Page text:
Inside the Observatory: How Hong Kong's weathermen make their predictions | South China Morning Post
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Inside the Observatory: How Hong Kong's weathermen make their predictions

Weather forecasting requires complex number crunching with experienced analysis from Observatory staff. As Bernice Chan discovers, that's a challenge even with the help of supercomputers

PUBLISHED : Tuesday, 15 July, 2014, 8:46am
UPDATED : Tuesday, 15 July, 2014, 9:45am

The Hong Kong Observatory's central forecasting office occupies the entire seventh floor of its offices in Tsim Sha Tsui. It's a large space dominated on one side by banks of television monitors displaying real-time images of weather events captured by satellite and radar, along with other meteorological information. Coloured charts showing changes in temperature and wind patterns cover the opposite wall.

This is where scientific officer Lee Kwok-lun and his fellow meteorologists crunch numbers and analyse satellite images to tell us what we can expect from the next few days: sunny periods with isolated showers and thunderstorms, with temperatures ranging between 28 and 33 degrees Celsius.

A keen outdoorsman who spends much of his spare time hiking or diving, Lee takes a personal as well as professional interest in weather prediction.

In spite of all the advanced technology, we can't be 100 per cent accurate
lee kwok-lun, scientific officer, hong kong Observatory 

"I like this work very much because I can have more information to have safe and fun trips," he says.

But the weather forecasters' job is usually a thankless one; no one gives them credit when they get it right; and when predictions are off base, they face a storm of condemnation.

One example saw workers sent home following the raising of a No 8 typhoon signal, only to have relatively light rain fall on the city. Another time, meteorological data called for a No 3 typhoon signal, but much more severe conditions hit the New Territories and parts of Lantau.

Still, technology has made their job much easier.

The Observatory has begun issuing nine-day forecasts, up from seven days in the past. They found, after a year of trials, that accuracy of predictions for eight to nine day periods was about the same as those of six to seven days.

In the summer, Lee says, forecasts are updated much more frequently throughout the day because factors affecting weather in localised areas can develop very quickly.

"During summertime, rainfall is the major factor; clouds can evolve into a rainstorm in a short time and in a small area … the predictability is much lower, mainly due to the low pressure systems developing at this time of year."

Small areas of low pressure, or troughs, result from columns of rising air; the air cools as it rises, moisture condenses to form clouds and precipitation. Rain patches are localised and it becomes difficult to predict where the troughs are moving, Lee says.

In the winter, when Hong Kong is under the influence of the northeasterly monsoon, an enormous cold air mass builds from Siberia all the way south to the coast of Guangdong. It forms over land, where there are many weather stations to collect data to run simulations for the super computers.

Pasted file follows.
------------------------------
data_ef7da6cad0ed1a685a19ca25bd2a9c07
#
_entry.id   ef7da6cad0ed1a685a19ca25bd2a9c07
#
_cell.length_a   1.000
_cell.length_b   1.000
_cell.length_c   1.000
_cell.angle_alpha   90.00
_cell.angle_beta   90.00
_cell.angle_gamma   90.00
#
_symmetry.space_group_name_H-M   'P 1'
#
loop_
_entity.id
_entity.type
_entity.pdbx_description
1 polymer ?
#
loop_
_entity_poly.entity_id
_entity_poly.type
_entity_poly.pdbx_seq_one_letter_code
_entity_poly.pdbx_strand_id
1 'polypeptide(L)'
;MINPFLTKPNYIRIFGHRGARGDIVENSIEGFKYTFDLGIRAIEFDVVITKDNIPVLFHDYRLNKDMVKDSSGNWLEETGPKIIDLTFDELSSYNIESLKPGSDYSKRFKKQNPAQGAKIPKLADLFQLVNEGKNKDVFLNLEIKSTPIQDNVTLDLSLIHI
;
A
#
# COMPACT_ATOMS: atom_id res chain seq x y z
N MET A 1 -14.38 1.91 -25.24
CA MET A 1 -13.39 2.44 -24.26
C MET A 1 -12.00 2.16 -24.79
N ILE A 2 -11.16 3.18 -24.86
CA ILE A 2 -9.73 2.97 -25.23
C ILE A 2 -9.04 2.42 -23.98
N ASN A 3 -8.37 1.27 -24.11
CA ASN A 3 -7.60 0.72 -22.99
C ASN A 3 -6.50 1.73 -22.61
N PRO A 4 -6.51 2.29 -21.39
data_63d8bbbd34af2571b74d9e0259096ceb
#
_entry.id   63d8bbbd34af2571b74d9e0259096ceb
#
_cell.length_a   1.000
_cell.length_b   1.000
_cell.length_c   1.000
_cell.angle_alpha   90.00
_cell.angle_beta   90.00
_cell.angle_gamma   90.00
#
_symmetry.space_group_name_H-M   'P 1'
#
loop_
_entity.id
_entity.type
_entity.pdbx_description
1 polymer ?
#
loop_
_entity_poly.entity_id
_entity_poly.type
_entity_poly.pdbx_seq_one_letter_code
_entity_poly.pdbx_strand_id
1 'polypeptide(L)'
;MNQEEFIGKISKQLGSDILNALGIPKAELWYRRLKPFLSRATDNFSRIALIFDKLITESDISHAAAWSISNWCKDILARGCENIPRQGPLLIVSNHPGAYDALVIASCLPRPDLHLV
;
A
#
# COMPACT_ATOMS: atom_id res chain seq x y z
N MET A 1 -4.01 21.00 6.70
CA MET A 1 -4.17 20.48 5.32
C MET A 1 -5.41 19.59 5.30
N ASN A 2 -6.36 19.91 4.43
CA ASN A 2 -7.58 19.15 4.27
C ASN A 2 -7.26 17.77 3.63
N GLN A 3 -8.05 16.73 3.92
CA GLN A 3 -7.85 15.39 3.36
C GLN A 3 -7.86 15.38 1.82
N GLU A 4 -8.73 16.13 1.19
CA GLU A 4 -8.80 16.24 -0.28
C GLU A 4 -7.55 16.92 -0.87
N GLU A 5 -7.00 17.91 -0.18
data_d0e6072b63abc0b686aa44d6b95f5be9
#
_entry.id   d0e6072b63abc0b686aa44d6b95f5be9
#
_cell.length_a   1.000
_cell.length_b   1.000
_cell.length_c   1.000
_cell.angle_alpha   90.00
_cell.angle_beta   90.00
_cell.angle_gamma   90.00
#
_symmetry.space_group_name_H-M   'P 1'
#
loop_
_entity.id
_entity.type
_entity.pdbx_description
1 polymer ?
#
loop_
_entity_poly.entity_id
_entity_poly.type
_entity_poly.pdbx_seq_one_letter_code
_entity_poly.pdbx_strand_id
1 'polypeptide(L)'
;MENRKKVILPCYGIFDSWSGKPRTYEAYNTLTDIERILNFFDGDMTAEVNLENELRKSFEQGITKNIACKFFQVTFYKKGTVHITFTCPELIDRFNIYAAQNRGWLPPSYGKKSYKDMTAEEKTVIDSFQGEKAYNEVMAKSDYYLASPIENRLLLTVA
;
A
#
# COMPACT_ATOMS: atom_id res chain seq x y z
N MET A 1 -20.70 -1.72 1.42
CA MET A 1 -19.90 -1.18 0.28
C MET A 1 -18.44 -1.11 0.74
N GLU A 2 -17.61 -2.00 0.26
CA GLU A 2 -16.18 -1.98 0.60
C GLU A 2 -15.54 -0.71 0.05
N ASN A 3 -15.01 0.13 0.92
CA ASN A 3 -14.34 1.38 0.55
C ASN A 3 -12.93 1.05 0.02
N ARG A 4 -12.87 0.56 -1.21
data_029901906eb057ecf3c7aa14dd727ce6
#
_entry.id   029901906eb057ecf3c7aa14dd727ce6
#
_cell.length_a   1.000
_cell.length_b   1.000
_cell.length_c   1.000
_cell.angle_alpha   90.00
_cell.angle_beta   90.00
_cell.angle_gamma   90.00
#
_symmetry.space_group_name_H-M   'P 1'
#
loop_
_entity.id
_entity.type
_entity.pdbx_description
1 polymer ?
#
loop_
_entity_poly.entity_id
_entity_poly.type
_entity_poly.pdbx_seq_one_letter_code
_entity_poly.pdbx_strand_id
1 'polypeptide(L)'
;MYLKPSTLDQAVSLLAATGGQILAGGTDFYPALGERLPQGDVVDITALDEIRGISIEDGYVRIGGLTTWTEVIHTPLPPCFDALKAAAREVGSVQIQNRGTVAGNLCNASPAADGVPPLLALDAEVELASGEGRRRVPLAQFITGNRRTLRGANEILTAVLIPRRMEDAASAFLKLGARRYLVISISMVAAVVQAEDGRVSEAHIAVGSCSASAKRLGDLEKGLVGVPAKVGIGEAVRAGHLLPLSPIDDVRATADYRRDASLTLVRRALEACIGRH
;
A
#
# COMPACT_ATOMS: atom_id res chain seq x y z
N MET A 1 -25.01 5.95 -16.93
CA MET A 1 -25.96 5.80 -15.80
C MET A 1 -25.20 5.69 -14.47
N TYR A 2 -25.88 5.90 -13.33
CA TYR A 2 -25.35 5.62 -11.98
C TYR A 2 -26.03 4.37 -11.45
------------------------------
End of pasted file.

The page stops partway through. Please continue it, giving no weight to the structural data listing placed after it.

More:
"With such a large weather system, we can normally predict accurate weather on a longer time scale," says Lee.

Despite better weather data collection and greater computing power, accurate forecasting remains an enormous challenge because meteorologists are dealing with such a vast and complex system.

Besides tracking what is going on in billions of cubic metres of air in the atmosphere, they must take into account ground and sea temperatures, ocean currents, geological formations and the like.

Even for short-term predictions, they must consider myriad interactions of temperature, clouds, wind and atmospheric pressure.

The Observatory's scientific officers develop their forecasts each day using data from weather stations (the two largest are at King's Park and the Observatory), where sensors provide readings on factors such as temperature, atmospheric pressure, humidity and wind speed. Combined with examination of radar and satellite images, the two forecasters on duty meet their supervisor and senior colleagues to finalise analysis of incoming information before issuing twice daily predictions.

The meteorologists sometimes get flak for issuing warnings for heavy storms that many fail to experience, but these typically refer to rains in a specific area or a system that is moving.

"Thunderstorms can move quickly, along an irregular path, and increase or decrease in a short time," Lee says

They have developed a smartphone app called MyObservatory that gives more localised information - for instance, whether Tai Po residents might expect showers in the afternoon, including where lightning might strike.

"That way you can get a better idea of where the rain may fall. Swimming pools, beaches and people who do water sports use our localised rainfall [forecast] system."

Summer ushers in the typhoon season. The Observatory is expecting fewer than six this year. An average of six tropical cyclones sweep into Hong Kong annually but with El Nino forming over the central Pacific, Lee expects there will be perhaps four, as trade winds weaken over the warm ocean, resulting in less rain across Southeast Asia.